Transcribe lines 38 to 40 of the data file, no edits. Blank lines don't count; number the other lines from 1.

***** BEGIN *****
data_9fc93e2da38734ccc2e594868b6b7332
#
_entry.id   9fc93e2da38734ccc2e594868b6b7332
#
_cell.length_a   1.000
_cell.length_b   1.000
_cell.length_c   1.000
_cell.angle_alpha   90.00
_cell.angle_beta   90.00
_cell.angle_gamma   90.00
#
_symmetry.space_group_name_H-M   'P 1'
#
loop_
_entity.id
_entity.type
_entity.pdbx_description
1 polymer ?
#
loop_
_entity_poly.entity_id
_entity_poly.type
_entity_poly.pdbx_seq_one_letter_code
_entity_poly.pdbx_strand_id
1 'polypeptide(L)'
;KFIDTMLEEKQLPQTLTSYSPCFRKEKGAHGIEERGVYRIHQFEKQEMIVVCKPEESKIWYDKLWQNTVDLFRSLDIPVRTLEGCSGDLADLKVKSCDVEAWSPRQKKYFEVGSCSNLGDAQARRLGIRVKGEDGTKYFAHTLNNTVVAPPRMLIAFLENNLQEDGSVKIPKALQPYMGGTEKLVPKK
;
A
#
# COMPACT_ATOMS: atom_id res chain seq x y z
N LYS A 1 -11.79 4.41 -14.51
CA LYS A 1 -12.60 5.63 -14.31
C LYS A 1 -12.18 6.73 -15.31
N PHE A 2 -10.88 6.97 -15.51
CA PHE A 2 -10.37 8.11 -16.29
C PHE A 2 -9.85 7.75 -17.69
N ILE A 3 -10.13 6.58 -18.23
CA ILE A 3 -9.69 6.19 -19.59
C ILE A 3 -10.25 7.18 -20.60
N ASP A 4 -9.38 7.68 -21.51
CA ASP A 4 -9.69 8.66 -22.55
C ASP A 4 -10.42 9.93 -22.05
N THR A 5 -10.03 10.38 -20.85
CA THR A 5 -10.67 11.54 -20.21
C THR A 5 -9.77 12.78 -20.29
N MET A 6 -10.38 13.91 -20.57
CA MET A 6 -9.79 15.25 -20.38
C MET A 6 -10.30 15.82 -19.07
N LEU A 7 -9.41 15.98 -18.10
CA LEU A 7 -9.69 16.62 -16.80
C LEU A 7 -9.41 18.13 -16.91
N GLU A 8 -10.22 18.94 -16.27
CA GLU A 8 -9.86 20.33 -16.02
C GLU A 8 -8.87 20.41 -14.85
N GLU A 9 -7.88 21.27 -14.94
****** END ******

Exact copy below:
CA ILE A 3 -9.69 6.19 -19.59
C ILE A 3 -10.25 7.18 -20.60
N ASP A 4 -9.38 7.68 -21.51